The earliest age for the child to have his/her first eye exam is dependent on the existence of any signs that suggest eye abnormalities. These are usually discovered right after birth, by the paediatrician. In such cases, eye assessment and evaluation is mandatory, and should be performed as soon as possible by an experienced ophthalmologist.

For example, infants who need a prompt eye exam are those who have signs of congenital glaucoma (a condition where the eye pressure is remarkably high). Congenital glaucoma can be suspected if one, or both eyes are bigger in size than normal, with or without corneal cloudiness.

Other condition that  should be looked at, is congenital cataract, where the crystalline lens of the infant’s eye is opaque.

A medical term called leukocoria (also white pupillary reflex) is an abnormal white reflection from the retina of the eye. 

When leukocoria is detected, it might be an early sign of: congenital cataract, congenital glaucoma, or retinablastoma (an eye cancer that begins in the retina). In such cases, referral to the ophthalmologist, for a comprehensive eye exam, is essential.

In the absence of any apparent eye abnormalities, or associated risk factors, and according to the AOA, the first eye check up is recommended between 6-12 months of age. 

How often should children have eye examinations?

After initial eye examination, between 6-12 months of age, children should have their eyes examined at age 3, and just before they enter the first grade - at about age 5 or 6.

School -aged children should have an eye exam at least every two years if no vision correction is required. Children who needed eye glasses should be examined annually or as recommended by their eye doctor.  

What are some signs and symptoms that a child has eye problems?

Parents usually are the first to notice their kid eye problems, for example: misalignment of one eye from another (inward or outward deviation), white pupil in one eye, unequal eyelid contours, abnormal head posture. In such cases, a prompt eye assessment should be done regardless of the child age.

Furthermore, the presence of certain risk factors may necessitate more frequent examinations based on professional judgment. Factors placing an infant, toddler or child at significant risk for eye and vision problems include:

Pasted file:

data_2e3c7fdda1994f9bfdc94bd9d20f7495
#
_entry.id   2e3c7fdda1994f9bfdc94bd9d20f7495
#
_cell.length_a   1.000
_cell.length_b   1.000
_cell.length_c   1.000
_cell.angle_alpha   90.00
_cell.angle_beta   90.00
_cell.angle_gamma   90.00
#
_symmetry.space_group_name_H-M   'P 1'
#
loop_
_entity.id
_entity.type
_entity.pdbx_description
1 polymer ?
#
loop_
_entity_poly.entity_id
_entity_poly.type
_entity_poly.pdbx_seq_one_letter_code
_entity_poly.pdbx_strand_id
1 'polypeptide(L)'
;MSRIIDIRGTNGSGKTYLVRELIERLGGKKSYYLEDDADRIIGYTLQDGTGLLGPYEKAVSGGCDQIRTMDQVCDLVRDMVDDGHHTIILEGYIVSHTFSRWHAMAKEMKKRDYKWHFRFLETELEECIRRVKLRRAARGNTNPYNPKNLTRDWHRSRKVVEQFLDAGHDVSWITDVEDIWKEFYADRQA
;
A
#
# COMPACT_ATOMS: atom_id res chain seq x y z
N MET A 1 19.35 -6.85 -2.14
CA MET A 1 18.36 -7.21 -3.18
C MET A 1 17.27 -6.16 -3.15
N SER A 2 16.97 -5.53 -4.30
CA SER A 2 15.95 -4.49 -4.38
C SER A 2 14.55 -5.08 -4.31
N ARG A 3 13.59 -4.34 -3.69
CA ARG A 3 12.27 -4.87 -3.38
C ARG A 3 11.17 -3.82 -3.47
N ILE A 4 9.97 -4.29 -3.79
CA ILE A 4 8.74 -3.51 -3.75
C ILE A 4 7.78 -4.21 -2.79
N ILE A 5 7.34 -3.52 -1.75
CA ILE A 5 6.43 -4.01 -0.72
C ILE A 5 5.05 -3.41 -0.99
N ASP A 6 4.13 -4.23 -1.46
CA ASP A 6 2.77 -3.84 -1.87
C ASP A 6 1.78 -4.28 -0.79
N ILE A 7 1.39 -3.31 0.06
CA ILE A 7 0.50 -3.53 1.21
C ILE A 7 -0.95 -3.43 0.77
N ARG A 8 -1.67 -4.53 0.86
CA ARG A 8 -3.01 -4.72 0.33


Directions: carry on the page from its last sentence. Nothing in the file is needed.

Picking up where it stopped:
• Prematurity, low birth weight, prolonged supplemental oxygen at birth
  • Family history of myopia, amblyopia, strabismus, retinoblastoma, congenital cataracts, metabolic or genetic disease.
  • Infection of mother during pregnancy (e.g., rubella, toxoplasmosis, venereal disease, herpes, cytomegalovirus or human immunodeficiency virus)
  • Maternal smoking, use of alcohol or illicit drug use during pregnancy
  • Difficult or assisted labor, which may be associated with fetal distress
  • High or progressive refractive error
  • Strabismus
  • Leukocoria
  • Known or suspected neurodevelopmental disorders
  • Systemic health conditions with potential ocular manifestations

Why do children need to have their eyes examined more often than adults?

One of the most important and common problems in children, is lazy eye (known also as amblyopia), in which, one eye vision is weaker than the other. 

Lazy eye should be addressed and treated within the first decade of life, or the child will end up having a permanent impaired vision through out his/her life. 

Children with anisometropia (a condition that occurs when the eyes have varying refractive powers, which can cause eyes to focus unevenly) can easily develop lazy eye. Moreover, kids with crossed eyes can also have a lazy eye in their deviated eye if not corrected early in life.

Short sightedness (myopia), is a progressive condition, with its pick of progression, is right before, and during puberty. School aged children with myopia can suffer easily from their lack of far vision, that can affect their social and education skills.  

For the reasons above, children need to have their eyes examined more often than adults.